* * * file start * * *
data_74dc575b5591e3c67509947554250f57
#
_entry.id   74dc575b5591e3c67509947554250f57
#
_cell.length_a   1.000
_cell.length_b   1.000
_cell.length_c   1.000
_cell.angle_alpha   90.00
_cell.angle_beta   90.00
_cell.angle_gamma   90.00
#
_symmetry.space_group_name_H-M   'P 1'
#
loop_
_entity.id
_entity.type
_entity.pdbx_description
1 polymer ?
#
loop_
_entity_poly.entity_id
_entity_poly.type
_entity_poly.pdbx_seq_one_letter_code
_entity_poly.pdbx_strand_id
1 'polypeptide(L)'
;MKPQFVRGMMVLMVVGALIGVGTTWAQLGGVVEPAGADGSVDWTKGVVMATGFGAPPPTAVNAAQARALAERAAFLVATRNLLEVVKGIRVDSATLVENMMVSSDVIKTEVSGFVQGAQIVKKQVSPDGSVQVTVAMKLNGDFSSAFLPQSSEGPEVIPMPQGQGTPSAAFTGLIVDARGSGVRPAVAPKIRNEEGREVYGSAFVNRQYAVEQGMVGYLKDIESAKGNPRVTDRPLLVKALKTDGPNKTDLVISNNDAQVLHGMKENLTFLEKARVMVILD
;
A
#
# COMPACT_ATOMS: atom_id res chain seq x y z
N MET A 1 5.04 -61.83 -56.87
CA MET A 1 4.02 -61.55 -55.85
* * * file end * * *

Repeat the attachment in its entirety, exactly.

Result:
data_74dc575b5591e3c67509947554250f57
#
_entry.id   74dc575b5591e3c67509947554250f57
#
_cell.length_a   1.000
_cell.length_b   1.000
_cell.length_c   1.000
_cell.angle_alpha   90.00
_cell.angle_beta   90.00
_cell.angle_gamma   90.00
#
_symmetry.space_group_name_H-M   'P 1'
#
loop_
_entity.id
_entity.type
_entity.pdbx_description
1 polymer ?
#
loop_
_entity_poly.entity_id
_entity_poly.type
_entity_poly.pdbx_seq_one_letter_code
_entity_poly.pdbx_strand_id
1 'polypeptide(L)'
;MKPQFVRGMMVLMVVGALIGVGTTWAQLGGVVEPAGADGSVDWTKGVVMATGFGAPPPTAVNAAQARALAERAAFLVATRNLLEVVKGIRVDSATLVENMMVSSDVIKTEVSGFVQGAQIVKKQVSPDGSVQVTVAMKLNGDFSSAFLPQSSEGPEVIPMPQGQGTPSAAFTGLIVDARGSGVRPAVAPKIRNEEGREVYGSAFVNRQYAVEQGMVGYLKDIESAKGNPRVTDRPLLVKALKTDGPNKTDLVISNNDAQVLHGMKENLTFLEKARVMVILD
;
A
#
# COMPACT_ATOMS: atom_id res chain seq x y z
N MET A 1 5.04 -61.83 -56.87
CA MET A 1 4.02 -61.55 -55.85